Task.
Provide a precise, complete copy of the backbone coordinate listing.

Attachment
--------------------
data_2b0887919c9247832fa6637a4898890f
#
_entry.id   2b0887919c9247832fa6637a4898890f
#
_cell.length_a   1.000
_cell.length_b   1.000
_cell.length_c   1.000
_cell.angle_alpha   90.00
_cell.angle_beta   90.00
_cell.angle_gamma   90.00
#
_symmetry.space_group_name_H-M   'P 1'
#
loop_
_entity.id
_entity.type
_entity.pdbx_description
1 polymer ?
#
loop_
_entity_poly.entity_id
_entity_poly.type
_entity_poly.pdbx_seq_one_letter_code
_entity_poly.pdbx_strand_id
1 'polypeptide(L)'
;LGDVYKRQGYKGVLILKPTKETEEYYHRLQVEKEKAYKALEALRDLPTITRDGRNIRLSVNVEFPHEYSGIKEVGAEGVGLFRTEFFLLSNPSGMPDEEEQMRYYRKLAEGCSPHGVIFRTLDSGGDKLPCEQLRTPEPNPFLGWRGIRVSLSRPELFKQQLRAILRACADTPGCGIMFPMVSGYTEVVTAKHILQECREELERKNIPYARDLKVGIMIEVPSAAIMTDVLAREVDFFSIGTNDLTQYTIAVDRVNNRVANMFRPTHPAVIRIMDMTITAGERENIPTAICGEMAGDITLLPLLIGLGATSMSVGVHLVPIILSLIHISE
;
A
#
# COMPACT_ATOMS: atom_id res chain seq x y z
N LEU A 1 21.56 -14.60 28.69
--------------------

data_2b0887919c9247832fa6637a4898890f
#
_entry.id   2b0887919c9247832fa6637a4898890f
#
_cell.length_a   1.000
_cell.length_b   1.000
_cell.length_c   1.000
_cell.angle_alpha   90.00
_cell.angle_beta   90.00
_cell.angle_gamma   90.00
#
_symmetry.space_group_name_H-M   'P 1'
#
loop_
_entity.id
_entity.type
_entity.pdbx_description
1 polymer ?
#
loop_
_entity_poly.entity_id
_entity_poly.type
_entity_poly.pdbx_seq_one_letter_code
_entity_poly.pdbx_strand_id
1 'polypeptide(L)'
;LGDVYKRQGYKGVLILKPTKETEEYYHRLQVEKEKAYKALEALRDLPTITRDGRNIRLSVNVEFPHEYSGIKEVGAEGVGLFRTEFFLLSNPSGMPDEEEQMRYYRKLAEGCSPHGVIFRTLDSGGDKLPCEQLRTPEPNPFLGWRGIRVSLSRPELFKQQLRAILRACADTPGCGIMFPMVSGYTEVVTAKHILQECREELERKNIPYARDLKVGIMIEVPSAAIMTDVLAREVDFFSIGTNDLTQYTIAVDRVNNRVANMFRPTHPAVIRIMDMTITAGERENIPTAICGEMAGDITLLPLLIGLGATSMSVGVHLVPIILSLIHISE
;
A
#
# COMPACT_ATOMS: atom_id res chain seq x y z
N LEU A 1 21.56 -14.60 28.69